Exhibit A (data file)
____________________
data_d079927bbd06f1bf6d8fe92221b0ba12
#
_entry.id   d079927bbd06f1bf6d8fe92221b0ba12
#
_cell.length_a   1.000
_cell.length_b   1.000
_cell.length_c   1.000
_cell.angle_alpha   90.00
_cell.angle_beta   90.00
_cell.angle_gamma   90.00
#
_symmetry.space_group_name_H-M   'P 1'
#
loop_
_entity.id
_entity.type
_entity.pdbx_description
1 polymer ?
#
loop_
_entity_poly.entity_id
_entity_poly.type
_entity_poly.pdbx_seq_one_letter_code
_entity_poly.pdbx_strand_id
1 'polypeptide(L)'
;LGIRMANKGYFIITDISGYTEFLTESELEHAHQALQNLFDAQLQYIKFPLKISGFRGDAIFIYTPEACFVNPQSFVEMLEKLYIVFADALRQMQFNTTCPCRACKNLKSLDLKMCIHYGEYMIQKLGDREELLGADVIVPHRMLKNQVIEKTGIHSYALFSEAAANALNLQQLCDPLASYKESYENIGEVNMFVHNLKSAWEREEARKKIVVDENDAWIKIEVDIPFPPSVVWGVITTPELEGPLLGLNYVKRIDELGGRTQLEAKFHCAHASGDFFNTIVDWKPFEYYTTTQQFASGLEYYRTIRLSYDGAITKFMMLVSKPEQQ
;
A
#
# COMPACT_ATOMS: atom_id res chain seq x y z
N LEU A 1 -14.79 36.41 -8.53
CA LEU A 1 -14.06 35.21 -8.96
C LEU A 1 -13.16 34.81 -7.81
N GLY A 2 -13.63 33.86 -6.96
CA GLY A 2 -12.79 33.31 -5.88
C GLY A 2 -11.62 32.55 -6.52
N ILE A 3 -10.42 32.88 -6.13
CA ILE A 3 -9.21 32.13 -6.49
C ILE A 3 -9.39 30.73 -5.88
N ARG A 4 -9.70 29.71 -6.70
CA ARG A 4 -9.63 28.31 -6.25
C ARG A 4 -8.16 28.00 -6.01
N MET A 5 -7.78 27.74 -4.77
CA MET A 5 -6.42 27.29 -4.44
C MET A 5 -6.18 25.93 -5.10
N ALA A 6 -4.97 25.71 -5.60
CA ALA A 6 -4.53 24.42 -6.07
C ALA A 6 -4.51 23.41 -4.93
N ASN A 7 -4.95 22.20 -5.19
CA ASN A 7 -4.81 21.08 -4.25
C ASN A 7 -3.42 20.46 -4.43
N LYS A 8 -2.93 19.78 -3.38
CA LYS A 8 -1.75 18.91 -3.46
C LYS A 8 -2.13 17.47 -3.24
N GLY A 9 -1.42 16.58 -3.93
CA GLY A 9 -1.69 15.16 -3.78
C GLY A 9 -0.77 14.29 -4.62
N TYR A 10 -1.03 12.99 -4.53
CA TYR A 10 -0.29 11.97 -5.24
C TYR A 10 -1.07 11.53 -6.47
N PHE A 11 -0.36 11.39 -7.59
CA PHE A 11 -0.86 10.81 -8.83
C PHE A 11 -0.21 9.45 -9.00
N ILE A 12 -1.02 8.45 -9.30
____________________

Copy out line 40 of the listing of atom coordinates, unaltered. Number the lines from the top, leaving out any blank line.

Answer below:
N ARG A 4 -9.70 29.71 -6.70